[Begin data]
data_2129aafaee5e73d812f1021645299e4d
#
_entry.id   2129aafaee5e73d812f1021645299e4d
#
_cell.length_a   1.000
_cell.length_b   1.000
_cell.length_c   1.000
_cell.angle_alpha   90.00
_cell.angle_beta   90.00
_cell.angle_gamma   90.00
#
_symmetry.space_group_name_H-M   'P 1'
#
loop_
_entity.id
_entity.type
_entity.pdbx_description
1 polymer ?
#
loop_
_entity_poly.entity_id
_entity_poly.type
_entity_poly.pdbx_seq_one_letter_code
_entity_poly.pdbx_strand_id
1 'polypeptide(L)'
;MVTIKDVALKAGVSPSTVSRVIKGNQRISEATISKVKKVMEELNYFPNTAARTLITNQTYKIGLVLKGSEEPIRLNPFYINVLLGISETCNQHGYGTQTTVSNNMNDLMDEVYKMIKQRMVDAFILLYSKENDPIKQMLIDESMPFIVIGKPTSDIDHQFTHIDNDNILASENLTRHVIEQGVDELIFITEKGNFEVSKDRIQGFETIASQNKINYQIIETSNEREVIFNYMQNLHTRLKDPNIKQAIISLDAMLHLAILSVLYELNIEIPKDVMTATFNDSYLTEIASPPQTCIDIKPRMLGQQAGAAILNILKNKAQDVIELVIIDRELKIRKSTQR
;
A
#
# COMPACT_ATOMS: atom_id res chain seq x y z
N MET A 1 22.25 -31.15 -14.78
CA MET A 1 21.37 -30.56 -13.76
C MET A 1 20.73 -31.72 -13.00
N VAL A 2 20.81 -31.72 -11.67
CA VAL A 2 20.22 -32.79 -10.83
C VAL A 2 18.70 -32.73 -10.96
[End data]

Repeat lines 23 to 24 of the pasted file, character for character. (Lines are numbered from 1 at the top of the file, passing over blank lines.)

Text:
_entity_poly.pdbx_seq_one_letter_code
_entity_poly.pdbx_strand_id